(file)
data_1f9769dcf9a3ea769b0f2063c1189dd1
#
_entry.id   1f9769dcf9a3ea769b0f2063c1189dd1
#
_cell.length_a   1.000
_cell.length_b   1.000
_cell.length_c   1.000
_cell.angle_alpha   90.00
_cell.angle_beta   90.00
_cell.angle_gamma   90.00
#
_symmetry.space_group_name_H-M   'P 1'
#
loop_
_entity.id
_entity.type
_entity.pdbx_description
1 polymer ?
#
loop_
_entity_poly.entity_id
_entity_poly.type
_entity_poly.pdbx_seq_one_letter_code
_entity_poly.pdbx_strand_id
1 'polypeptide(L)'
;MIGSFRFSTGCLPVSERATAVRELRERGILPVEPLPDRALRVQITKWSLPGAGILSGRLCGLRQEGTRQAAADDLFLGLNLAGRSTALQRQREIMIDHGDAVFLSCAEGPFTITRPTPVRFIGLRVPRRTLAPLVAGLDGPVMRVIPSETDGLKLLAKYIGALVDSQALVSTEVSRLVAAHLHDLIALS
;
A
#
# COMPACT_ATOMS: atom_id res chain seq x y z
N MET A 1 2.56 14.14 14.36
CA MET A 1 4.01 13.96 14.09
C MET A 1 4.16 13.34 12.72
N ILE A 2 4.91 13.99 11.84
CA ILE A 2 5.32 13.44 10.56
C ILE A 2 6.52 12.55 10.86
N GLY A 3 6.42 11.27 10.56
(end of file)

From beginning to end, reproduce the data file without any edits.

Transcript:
data_1f9769dcf9a3ea769b0f2063c1189dd1
#
_entry.id   1f9769dcf9a3ea769b0f2063c1189dd1
#
_cell.length_a   1.000
_cell.length_b   1.000
_cell.length_c   1.000
_cell.angle_alpha   90.00
_cell.angle_beta   90.00
_cell.angle_gamma   90.00
#
_symmetry.space_group_name_H-M   'P 1'
#
loop_
_entity.id
_entity.type
_entity.pdbx_description
1 polymer ?
#
loop_
_entity_poly.entity_id
_entity_poly.type
_entity_poly.pdbx_seq_one_letter_code
_entity_poly.pdbx_strand_id
1 'polypeptide(L)'
;MIGSFRFSTGCLPVSERATAVRELRERGILPVEPLPDRALRVQITKWSLPGAGILSGRLCGLRQEGTRQAAADDLFLGLNLAGRSTALQRQREIMIDHGDAVFLSCAEGPFTITRPTPVRFIGLRVPRRTLAPLVAGLDGPVMRVIPSETDGLKLLAKYIGALVDSQALVSTEVSRLVAAHLHDLIALS
;
A
#
# COMPACT_ATOMS: atom_id res chain seq x y z
N MET A 1 2.56 14.14 14.36
CA MET A 1 4.01 13.96 14.09
C MET A 1 4.16 13.34 12.72
N ILE A 2 4.91 13.99 11.84
CA ILE A 2 5.32 13.44 10.56
C ILE A 2 6.52 12.55 10.86
N GLY A 3 6.42 11.27 10.56